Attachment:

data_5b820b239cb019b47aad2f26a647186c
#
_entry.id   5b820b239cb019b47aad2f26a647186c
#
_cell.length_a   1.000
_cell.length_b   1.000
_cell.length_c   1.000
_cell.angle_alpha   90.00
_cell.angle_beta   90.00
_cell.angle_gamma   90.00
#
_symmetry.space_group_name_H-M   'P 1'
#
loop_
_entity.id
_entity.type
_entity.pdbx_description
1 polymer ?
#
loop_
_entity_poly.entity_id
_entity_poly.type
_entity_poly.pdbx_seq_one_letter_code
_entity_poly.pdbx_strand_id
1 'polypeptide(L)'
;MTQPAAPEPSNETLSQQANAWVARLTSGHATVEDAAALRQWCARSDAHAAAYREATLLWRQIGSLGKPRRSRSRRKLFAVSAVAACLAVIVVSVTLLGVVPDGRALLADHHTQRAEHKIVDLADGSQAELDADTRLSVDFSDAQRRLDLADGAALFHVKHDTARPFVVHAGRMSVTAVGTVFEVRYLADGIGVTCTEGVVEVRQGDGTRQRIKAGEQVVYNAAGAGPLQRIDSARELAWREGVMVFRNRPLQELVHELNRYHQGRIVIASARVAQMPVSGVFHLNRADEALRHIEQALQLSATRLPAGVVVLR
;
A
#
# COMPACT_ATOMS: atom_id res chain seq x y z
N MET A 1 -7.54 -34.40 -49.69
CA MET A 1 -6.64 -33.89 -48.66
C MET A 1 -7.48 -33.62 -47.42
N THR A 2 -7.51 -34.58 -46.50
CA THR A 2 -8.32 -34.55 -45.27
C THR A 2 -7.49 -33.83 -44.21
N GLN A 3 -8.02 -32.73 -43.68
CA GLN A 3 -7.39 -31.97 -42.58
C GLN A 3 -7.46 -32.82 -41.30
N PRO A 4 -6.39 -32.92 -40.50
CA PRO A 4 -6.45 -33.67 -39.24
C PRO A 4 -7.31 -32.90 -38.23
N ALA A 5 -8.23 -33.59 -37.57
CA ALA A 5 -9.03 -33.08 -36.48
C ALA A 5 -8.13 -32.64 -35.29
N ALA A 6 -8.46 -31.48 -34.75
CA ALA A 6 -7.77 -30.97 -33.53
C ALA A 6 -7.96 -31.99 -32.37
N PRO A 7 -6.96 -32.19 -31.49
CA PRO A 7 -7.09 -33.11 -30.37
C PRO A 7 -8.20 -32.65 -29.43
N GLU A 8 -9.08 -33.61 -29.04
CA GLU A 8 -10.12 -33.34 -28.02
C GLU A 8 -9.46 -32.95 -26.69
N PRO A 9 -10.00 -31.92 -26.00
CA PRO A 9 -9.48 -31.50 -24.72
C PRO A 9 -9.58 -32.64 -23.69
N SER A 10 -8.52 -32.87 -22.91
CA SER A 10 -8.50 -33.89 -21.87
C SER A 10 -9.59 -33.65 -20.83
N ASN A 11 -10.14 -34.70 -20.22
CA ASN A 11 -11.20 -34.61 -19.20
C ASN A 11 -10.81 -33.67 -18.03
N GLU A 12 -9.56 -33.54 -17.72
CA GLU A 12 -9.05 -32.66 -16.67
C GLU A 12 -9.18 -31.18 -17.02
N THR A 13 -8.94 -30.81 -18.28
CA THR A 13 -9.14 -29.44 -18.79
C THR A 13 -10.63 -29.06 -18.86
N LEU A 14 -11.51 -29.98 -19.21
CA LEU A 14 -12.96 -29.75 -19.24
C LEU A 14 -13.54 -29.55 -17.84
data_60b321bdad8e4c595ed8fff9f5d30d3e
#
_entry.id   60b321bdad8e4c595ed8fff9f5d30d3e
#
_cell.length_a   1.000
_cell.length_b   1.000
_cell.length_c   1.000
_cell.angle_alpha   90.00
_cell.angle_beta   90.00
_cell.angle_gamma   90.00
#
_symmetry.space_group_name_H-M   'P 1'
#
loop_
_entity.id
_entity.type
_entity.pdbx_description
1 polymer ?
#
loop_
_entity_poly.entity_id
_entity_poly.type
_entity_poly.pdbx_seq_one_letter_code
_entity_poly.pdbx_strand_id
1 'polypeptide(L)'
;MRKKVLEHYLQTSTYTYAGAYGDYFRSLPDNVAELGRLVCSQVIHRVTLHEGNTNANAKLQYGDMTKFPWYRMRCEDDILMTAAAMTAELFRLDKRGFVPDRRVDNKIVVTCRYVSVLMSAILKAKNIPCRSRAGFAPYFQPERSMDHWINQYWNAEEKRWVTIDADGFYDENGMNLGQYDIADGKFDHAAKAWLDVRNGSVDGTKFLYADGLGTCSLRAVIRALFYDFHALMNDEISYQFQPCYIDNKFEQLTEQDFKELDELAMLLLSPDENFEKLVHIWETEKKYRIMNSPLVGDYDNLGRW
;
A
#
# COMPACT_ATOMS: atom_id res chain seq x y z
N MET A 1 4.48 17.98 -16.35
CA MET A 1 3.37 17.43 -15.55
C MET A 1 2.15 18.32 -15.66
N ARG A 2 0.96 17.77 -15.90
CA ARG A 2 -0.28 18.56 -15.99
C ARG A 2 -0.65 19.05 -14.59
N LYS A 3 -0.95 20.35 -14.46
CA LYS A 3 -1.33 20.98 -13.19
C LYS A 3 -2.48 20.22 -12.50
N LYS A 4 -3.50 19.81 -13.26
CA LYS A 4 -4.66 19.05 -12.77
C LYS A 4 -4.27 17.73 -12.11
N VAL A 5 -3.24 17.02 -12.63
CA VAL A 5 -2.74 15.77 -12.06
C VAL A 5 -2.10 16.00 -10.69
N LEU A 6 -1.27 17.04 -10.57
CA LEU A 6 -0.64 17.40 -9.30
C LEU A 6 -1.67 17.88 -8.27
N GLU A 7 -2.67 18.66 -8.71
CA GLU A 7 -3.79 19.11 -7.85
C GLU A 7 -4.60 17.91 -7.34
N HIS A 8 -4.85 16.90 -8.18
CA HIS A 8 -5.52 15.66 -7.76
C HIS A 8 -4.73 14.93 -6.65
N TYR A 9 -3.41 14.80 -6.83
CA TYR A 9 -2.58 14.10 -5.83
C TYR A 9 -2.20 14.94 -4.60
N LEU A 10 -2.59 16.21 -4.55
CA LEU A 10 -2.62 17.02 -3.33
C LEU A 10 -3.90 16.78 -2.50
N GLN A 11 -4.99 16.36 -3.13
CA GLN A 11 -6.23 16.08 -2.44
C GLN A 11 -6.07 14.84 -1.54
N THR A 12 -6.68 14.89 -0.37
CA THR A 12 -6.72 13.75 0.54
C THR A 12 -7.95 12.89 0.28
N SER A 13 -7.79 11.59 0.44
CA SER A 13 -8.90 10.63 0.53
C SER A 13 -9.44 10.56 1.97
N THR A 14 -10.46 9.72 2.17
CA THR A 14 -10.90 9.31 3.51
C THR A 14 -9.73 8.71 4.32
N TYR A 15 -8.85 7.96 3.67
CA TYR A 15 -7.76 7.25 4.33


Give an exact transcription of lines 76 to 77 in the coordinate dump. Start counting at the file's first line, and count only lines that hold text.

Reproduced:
#
_cell.length_a   1.000